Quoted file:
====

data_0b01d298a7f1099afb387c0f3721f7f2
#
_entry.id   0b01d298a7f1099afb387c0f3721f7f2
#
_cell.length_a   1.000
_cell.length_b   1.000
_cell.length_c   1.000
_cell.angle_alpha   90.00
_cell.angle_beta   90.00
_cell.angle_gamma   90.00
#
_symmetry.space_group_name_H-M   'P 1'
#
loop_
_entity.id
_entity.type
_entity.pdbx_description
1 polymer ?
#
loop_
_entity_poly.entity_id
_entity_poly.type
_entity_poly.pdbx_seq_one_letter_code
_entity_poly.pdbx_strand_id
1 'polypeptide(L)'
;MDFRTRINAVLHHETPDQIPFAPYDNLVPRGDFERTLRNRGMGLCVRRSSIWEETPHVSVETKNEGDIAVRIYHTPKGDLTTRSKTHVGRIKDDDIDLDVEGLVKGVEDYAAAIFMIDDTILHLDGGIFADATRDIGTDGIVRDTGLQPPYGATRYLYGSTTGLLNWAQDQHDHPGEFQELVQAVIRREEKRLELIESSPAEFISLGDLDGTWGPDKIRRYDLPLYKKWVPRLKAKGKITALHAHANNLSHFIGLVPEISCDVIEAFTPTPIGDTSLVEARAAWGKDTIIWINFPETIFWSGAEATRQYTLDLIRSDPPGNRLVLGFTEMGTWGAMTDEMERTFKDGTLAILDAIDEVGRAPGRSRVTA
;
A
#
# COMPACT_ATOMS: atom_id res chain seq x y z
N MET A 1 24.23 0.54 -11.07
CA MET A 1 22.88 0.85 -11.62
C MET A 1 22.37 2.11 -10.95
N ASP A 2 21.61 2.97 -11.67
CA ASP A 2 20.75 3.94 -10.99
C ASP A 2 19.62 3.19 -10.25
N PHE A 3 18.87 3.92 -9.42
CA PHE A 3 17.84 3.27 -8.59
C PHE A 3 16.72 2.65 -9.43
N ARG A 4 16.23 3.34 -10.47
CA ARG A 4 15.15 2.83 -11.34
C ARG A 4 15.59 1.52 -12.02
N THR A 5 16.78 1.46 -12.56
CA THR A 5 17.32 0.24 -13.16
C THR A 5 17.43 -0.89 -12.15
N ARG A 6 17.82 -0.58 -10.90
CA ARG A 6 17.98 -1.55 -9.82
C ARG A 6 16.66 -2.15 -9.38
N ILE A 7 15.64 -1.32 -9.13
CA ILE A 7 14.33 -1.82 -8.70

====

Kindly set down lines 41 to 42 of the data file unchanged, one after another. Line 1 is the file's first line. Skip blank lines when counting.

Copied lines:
CA ARG A 4 15.15 2.83 -11.34
C ARG A 4 15.59 1.52 -12.02